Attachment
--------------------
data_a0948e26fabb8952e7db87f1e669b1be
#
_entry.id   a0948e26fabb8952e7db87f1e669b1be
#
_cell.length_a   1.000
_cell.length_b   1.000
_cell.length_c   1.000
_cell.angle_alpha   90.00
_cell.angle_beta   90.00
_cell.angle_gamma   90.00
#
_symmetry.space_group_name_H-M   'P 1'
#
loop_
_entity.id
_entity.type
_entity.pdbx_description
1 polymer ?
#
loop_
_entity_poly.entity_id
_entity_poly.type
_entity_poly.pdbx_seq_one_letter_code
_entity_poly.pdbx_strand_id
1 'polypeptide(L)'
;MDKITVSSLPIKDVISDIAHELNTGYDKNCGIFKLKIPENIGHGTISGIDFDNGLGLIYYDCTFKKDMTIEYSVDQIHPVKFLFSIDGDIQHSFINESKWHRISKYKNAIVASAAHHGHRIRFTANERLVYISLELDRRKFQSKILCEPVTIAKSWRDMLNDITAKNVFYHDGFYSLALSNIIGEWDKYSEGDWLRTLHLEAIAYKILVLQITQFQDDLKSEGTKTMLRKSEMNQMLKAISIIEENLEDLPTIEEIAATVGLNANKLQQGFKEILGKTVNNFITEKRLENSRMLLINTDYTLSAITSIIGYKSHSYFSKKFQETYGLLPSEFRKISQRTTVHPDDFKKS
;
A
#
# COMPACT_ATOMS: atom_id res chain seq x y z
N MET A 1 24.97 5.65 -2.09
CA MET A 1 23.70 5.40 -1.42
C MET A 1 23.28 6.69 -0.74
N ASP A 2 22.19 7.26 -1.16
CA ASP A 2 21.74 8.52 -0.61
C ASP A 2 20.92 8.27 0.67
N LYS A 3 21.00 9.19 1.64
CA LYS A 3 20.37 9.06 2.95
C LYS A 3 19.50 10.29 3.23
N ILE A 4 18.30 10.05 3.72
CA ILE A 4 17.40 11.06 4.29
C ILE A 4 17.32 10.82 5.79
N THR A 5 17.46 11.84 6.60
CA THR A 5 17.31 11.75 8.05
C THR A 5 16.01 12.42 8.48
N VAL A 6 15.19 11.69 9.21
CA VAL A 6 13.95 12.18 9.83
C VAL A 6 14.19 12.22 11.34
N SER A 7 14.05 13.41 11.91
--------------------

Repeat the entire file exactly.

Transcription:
data_a0948e26fabb8952e7db87f1e669b1be
#
_entry.id   a0948e26fabb8952e7db87f1e669b1be
#
_cell.length_a   1.000
_cell.length_b   1.000
_cell.length_c   1.000
_cell.angle_alpha   90.00
_cell.angle_beta   90.00
_cell.angle_gamma   90.00
#
_symmetry.space_group_name_H-M   'P 1'
#
loop_
_entity.id
_entity.type
_entity.pdbx_description
1 polymer ?
#
loop_
_entity_poly.entity_id
_entity_poly.type
_entity_poly.pdbx_seq_one_letter_code
_entity_poly.pdbx_strand_id
1 'polypeptide(L)'
;MDKITVSSLPIKDVISDIAHELNTGYDKNCGIFKLKIPENIGHGTISGIDFDNGLGLIYYDCTFKKDMTIEYSVDQIHPVKFLFSIDGDIQHSFINESKWHRISKYKNAIVASAAHHGHRIRFTANERLVYISLELDRRKFQSKILCEPVTIAKSWRDMLNDITAKNVFYHDGFYSLALSNIIGEWDKYSEGDWLRTLHLEAIAYKILVLQITQFQDDLKSEGTKTMLRKSEMNQMLKAISIIEENLEDLPTIEEIAATVGLNANKLQQGFKEILGKTVNNFITEKRLENSRMLLINTDYTLSAITSIIGYKSHSYFSKKFQETYGLLPSEFRKISQRTTVHPDDFKKS
;
A
#
# COMPACT_ATOMS: atom_id res chain seq x y z
N MET A 1 24.97 5.65 -2.09
CA MET A 1 23.70 5.40 -1.42
C MET A 1 23.28 6.69 -0.74
N ASP A 2 22.19 7.26 -1.16
CA ASP A 2 21.74 8.52 -0.61
C ASP A 2 20.92 8.27 0.67
N LYS A 3 21.00 9.19 1.64
CA LYS A 3 20.37 9.06 2.95
C LYS A 3 19.50 10.29 3.23
N ILE A 4 18.30 10.05 3.72
CA ILE A 4 17.40 11.06 4.29
C ILE A 4 17.32 10.82 5.79
N THR A 5 17.46 11.84 6.60
CA THR A 5 17.31 11.75 8.05
C THR A 5 16.01 12.42 8.48
N VAL A 6 15.19 11.69 9.21
CA VAL A 6 13.95 12.18 9.83
C VAL A 6 14.19 12.22 11.34
N SER A 7 14.05 13.41 11.91